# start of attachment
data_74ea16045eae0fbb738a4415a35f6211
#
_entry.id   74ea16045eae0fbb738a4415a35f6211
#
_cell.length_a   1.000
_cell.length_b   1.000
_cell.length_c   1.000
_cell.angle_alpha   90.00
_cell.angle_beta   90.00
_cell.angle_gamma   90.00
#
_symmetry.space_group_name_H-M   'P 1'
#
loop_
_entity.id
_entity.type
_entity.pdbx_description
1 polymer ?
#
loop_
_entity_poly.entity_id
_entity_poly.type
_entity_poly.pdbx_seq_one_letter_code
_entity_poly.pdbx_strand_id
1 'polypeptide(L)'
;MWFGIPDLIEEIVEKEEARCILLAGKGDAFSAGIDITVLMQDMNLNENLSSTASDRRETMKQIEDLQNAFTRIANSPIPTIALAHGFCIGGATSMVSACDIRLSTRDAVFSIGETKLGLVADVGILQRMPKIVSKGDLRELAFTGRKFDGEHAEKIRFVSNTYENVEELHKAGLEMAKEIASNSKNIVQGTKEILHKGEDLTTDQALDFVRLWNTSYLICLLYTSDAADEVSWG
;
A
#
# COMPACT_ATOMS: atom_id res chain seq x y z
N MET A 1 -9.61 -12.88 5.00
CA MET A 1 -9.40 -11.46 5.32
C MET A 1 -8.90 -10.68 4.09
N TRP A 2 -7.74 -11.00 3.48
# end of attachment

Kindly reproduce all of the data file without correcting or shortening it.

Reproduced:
data_74ea16045eae0fbb738a4415a35f6211
#
_entry.id   74ea16045eae0fbb738a4415a35f6211
#
_cell.length_a   1.000
_cell.length_b   1.000
_cell.length_c   1.000
_cell.angle_alpha   90.00
_cell.angle_beta   90.00
_cell.angle_gamma   90.00
#
_symmetry.space_group_name_H-M   'P 1'
#
loop_
_entity.id
_entity.type
_entity.pdbx_description
1 polymer ?
#
loop_
_entity_poly.entity_id
_entity_poly.type
_entity_poly.pdbx_seq_one_letter_code
_entity_poly.pdbx_strand_id
1 'polypeptide(L)'
;MWFGIPDLIEEIVEKEEARCILLAGKGDAFSAGIDITVLMQDMNLNENLSSTASDRRETMKQIEDLQNAFTRIANSPIPTIALAHGFCIGGATSMVSACDIRLSTRDAVFSIGETKLGLVADVGILQRMPKIVSKGDLRELAFTGRKFDGEHAEKIRFVSNTYENVEELHKAGLEMAKEIASNSKNIVQGTKEILHKGEDLTTDQALDFVRLWNTSYLICLLYTSDAADEVSWG
;
A
#
# COMPACT_ATOMS: atom_id res chain seq x y z
N MET A 1 -9.61 -12.88 5.00
CA MET A 1 -9.40 -11.46 5.32
C MET A 1 -8.90 -10.68 4.09
N TRP A 2 -7.74 -11.00 3.48